Food stamps in black and white

A New York Times interactive map (and an accompanying story) on food stamp usage in the country provides an interesting — and sobering — assessment of the program that feeds the hungry. One in 8 Americans and 1 in 4 children in the country are on food stamps now.

But the opportunity for a further review of racial and ethnic disparities in matters of poverty is lost with the Times’ view that there are only definitions — whites and blacks. That might work in much of the country, but it may not work well to explain things in the Upper Midwest.

In Minnesota, for example, two counties are the heaviest users of food stamps — Beltrami and Mahnomen. In Beltrami County, 36% of “blacks” are on food stamps. But African Americans make up only .36% of the Beltrami County population. The largest non-white group is Native Americans.

In South Dakota, Shannon County has the highest rate of food stamp usage in the country (49%). Shannon County resides entirely within the Pine Ridge Indian Reservation.

In North Dakota, 45 percent of all people in Sioux County are on food stamps, as are 63% of the children there. According to the Times data, 7% of the county’s whites are on food stamps, 0% of the county’s “blacks” are on food stamps. How is that possible? The county lies entirely within the the Standing Rock Indian Reservation, and it’s pretty clear that the Times wasn’t interested in categorizing the majority populations in this section of the country.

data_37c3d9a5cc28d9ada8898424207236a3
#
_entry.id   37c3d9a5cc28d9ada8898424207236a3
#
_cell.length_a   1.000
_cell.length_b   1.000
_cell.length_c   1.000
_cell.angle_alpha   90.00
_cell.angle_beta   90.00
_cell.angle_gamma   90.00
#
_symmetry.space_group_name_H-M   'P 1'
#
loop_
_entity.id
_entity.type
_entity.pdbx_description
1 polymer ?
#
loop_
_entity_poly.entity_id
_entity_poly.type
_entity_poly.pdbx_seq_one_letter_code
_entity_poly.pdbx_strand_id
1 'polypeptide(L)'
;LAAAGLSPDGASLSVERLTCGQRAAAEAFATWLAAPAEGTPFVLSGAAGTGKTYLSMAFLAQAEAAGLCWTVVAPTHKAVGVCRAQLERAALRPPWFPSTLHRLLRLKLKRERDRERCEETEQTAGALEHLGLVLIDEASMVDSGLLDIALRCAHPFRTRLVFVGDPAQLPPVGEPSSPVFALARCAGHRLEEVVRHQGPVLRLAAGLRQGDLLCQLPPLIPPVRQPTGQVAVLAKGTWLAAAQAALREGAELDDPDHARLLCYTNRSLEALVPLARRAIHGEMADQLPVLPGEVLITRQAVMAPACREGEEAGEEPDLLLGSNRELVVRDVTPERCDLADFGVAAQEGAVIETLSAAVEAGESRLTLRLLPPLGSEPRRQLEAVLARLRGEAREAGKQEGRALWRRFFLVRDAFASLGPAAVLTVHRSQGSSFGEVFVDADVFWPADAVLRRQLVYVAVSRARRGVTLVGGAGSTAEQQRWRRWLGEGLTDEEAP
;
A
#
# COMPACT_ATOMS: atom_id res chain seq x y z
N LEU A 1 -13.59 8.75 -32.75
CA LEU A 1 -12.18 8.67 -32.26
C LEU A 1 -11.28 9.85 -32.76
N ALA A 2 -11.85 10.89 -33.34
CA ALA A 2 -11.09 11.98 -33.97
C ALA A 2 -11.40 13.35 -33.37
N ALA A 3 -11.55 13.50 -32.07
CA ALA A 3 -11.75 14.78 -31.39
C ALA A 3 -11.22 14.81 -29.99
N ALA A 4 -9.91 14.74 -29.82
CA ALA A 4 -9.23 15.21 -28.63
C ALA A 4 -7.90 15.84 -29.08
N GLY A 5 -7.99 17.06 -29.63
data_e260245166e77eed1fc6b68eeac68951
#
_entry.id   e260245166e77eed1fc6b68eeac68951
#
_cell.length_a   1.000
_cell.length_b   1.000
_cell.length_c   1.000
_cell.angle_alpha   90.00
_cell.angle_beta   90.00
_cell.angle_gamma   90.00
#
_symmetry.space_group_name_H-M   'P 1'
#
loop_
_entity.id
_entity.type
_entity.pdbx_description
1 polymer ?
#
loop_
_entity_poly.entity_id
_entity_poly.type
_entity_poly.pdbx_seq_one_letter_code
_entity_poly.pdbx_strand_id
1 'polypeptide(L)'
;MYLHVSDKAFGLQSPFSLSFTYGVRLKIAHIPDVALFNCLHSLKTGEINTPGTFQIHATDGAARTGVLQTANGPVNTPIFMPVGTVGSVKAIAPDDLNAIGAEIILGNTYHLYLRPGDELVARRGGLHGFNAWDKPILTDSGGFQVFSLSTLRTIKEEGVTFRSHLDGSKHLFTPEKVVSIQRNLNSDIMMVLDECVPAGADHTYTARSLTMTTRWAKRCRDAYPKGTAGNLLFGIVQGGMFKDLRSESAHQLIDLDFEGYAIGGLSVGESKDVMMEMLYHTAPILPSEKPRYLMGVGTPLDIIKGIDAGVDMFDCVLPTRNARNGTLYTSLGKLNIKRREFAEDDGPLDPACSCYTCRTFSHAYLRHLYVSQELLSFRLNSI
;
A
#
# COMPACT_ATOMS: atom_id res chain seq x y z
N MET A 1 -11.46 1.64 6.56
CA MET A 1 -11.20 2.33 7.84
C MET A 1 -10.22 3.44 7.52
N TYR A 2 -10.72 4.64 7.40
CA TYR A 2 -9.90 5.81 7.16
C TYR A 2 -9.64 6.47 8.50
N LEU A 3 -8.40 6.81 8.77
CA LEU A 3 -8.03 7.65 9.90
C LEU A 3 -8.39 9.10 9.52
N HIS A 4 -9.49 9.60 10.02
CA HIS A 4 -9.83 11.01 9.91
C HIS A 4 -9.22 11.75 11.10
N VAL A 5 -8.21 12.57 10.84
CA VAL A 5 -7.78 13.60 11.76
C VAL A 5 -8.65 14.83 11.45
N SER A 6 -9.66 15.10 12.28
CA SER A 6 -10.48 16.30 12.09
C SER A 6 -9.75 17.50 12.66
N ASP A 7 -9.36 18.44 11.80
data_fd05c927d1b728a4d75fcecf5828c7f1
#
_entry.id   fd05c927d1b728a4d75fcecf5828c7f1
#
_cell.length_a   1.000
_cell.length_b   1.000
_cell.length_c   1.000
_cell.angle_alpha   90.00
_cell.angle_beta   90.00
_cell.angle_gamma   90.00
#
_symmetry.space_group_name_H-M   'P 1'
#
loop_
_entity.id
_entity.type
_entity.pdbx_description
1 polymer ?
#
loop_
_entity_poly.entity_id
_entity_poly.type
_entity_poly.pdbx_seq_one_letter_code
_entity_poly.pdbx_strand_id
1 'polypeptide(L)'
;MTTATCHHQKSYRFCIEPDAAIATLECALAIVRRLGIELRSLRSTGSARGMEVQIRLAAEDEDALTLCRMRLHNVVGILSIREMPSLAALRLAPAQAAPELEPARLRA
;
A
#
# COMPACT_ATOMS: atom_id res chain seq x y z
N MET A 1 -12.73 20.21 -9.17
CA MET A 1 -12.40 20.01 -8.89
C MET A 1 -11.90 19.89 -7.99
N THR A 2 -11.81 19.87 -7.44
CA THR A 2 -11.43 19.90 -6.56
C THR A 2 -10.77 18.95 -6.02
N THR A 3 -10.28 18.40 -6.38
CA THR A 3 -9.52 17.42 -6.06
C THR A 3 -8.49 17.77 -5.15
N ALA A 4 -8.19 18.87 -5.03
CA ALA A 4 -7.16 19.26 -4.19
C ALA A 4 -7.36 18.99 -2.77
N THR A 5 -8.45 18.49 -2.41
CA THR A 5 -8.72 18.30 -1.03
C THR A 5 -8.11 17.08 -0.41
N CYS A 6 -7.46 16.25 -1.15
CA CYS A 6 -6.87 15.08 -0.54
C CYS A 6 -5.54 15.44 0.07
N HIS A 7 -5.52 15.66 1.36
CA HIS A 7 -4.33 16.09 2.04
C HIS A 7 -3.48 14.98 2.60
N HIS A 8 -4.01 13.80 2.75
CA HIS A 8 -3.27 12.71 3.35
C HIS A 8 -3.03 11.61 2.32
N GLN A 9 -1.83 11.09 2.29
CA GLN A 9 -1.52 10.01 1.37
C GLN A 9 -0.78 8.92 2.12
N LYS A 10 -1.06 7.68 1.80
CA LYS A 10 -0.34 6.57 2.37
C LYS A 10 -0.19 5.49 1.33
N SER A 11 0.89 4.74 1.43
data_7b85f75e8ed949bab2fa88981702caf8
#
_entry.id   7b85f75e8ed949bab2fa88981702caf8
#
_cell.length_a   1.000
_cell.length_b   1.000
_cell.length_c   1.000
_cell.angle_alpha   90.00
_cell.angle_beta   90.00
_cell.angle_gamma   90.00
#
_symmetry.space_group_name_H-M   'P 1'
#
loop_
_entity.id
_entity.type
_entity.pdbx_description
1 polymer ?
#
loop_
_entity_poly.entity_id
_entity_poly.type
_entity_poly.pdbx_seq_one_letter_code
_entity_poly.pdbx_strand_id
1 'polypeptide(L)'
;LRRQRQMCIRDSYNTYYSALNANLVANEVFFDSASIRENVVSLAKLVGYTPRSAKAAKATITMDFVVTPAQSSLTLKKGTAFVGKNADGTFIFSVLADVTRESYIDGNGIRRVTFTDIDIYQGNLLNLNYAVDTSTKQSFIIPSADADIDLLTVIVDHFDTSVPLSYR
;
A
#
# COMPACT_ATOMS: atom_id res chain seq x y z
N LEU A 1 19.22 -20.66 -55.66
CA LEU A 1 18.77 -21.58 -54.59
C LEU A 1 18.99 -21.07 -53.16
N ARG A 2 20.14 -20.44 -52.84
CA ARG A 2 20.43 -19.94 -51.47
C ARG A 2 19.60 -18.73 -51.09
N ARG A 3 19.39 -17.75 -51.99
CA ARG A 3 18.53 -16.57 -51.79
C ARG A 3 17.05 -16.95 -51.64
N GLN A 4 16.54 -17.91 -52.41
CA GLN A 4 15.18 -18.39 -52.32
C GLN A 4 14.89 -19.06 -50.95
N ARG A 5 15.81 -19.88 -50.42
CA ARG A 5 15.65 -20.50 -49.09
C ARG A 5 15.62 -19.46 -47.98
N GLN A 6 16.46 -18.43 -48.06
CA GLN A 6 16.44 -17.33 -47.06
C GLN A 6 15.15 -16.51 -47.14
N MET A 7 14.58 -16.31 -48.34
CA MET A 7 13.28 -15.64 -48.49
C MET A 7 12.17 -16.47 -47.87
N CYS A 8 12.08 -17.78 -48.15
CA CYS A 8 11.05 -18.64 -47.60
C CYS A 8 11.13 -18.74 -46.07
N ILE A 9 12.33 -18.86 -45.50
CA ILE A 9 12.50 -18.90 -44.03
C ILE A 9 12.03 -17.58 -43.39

That’s a shame, because the U.S. Department of Agriculture changed the ethnic definitions a few years ago precisely so that it can be analyzed this way. The current definitions are:

* American Indian or Alaskan Native

* Asian

* Black or African-American

* Native Hawaiian or other Pacific Islander

* White

* American Indian or Alaska Native and White

* Asian and White

* Black or African American and White

* American Indian or Alaska Native and Black or African-American

  • Kassie

    Another item of interest is their is no data on the Hispanic/Latino population. Latino is an ethnicity that goes along with race. A person who identifies as Latino must also choose a race also. Some choose white, some black, some native. Most are a mixture of them all. This will throw off your race numbers greatly in areas like South Texas.

    Also, if a person applying chooses to not mark a race, it is up to the worker to choose a race for them based on what they believe is the best choice. That can screw things up too.

    And Somalis, in my experience, sometimes have a difficult time with choosing their race. I had clients tell me that a) they are not black, they are brown and b) they are not African-Americans, they are Africans and/or Somali. So what should they mark? I always told them to mark whatever they wanted.

  • Kim E

    This is a really confusing decision on the Times’s part. Were they trying to measure White or Person of Color (any color), or did they really not understand that there are other races other than Black/African-American? Yes, African-Americans are usually the largest minority group, but not in all states and counties (Beltrami and Mahnomen, for example).

    Kassie: On some race reporting forms, I have seen a category for “African-born” in addition to “Black/African-American,” but this seems to be falling out of style.